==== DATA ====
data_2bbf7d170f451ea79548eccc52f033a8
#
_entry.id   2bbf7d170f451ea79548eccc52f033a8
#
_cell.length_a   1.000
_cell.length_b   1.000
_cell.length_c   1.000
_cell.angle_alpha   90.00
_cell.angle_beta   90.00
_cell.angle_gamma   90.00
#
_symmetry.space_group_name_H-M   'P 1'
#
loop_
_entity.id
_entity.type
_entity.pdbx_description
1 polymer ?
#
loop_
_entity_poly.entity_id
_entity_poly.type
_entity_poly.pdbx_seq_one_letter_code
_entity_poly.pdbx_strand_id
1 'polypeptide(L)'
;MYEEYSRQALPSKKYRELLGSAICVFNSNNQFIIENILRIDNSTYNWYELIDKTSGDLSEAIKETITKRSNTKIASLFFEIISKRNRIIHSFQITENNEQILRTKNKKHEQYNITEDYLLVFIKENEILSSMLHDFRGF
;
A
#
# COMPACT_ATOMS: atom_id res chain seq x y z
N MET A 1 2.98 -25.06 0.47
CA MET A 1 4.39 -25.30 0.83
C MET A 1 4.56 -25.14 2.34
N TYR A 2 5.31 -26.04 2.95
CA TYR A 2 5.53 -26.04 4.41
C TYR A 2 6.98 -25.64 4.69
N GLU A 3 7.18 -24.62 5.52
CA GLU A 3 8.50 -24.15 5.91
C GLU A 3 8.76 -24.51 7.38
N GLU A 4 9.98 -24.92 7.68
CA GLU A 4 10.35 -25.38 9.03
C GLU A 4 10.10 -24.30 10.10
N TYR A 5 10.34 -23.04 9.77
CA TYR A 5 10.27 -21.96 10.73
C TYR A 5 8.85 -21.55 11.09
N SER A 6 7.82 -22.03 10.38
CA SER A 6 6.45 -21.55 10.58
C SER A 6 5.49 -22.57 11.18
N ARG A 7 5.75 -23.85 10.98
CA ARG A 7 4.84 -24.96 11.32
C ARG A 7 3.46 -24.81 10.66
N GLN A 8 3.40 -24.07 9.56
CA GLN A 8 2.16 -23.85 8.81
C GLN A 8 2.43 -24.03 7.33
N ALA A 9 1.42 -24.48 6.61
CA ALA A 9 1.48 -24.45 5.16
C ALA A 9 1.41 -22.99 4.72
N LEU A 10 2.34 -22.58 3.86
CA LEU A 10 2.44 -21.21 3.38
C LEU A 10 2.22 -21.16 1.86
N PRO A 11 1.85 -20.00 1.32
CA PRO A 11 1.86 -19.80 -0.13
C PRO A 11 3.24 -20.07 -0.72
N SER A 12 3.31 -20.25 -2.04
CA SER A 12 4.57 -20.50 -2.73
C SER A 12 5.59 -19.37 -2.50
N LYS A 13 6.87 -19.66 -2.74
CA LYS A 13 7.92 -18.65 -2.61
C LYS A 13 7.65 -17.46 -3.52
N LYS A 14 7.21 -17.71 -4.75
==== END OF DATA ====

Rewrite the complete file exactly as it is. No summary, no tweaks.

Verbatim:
data_2bbf7d170f451ea79548eccc52f033a8
#
_entry.id   2bbf7d170f451ea79548eccc52f033a8
#
_cell.length_a   1.000
_cell.length_b   1.000
_cell.length_c   1.000
_cell.angle_alpha   90.00
_cell.angle_beta   90.00
_cell.angle_gamma   90.00
#
_symmetry.space_group_name_H-M   'P 1'
#
loop_
_entity.id
_entity.type
_entity.pdbx_description
1 polymer ?
#
loop_
_entity_poly.entity_id
_entity_poly.type
_entity_poly.pdbx_seq_one_letter_code
_entity_poly.pdbx_strand_id
1 'polypeptide(L)'
;MYEEYSRQALPSKKYRELLGSAICVFNSNNQFIIENILRIDNSTYNWYELIDKTSGDLSEAIKETITKRSNTKIASLFFEIISKRNRIIHSFQITENNEQILRTKNKKHEQYNITEDYLLVFIKENEILSSMLHDFRGF
;
A
#
# COMPACT_ATOMS: atom_id res chain seq x y z
N MET A 1 2.98 -25.06 0.47
CA MET A 1 4.39 -25.30 0.83
C MET A 1 4.56 -25.14 2.34
N TYR A 2 5.31 -26.04 2.95
CA TYR A 2 5.53 -26.04 4.41
C TYR A 2 6.98 -25.64 4.69
N GLU A 3 7.18 -24.62 5.52
CA GLU A 3 8.50 -24.15 5.91
C GLU A 3 8.76 -24.51 7.38
N GLU A 4 9.98 -24.92 7.68
CA GLU A 4 10.35 -25.38 9.03
C GLU A 4 10.10 -24.30 10.10
N TYR A 5 10.34 -23.04 9.77
CA TYR A 5 10.27 -21.96 10.73
C TYR A 5 8.85 -21.55 11.09
N SER A 6 7.82 -22.03 10.38
CA SER A 6 6.45 -21.55 10.58
C SER A 6 5.49 -22.57 11.18
N ARG A 7 5.75 -23.85 10.98
CA ARG A 7 4.84 -24.96 11.32
C ARG A 7 3.46 -24.81 10.66
N GLN A 8 3.40 -24.07 9.56
CA GLN A 8 2.16 -23.85 8.81
C GLN A 8 2.43 -24.03 7.33
N ALA A 9 1.42 -24.48 6.61
CA ALA A 9 1.48 -24.45 5.16
C ALA A 9 1.41 -22.99 4.72
N LEU A 10 2.34 -22.58 3.86
CA LEU A 10 2.44 -21.21 3.38
C LEU A 10 2.22 -21.16 1.86
N PRO A 11 1.85 -20.00 1.32
CA PRO A 11 1.86 -19.80 -0.13
C PRO A 11 3.24 -20.07 -0.72
N SER A 12 3.31 -20.25 -2.04
CA SER A 12 4.57 -20.50 -2.73
C SER A 12 5.59 -19.37 -2.50
N LYS A 13 6.87 -19.66 -2.74
CA LYS A 13 7.92 -18.65 -2.61
C LYS A 13 7.65 -17.46 -3.52
N LYS A 14 7.21 -17.71 -4.75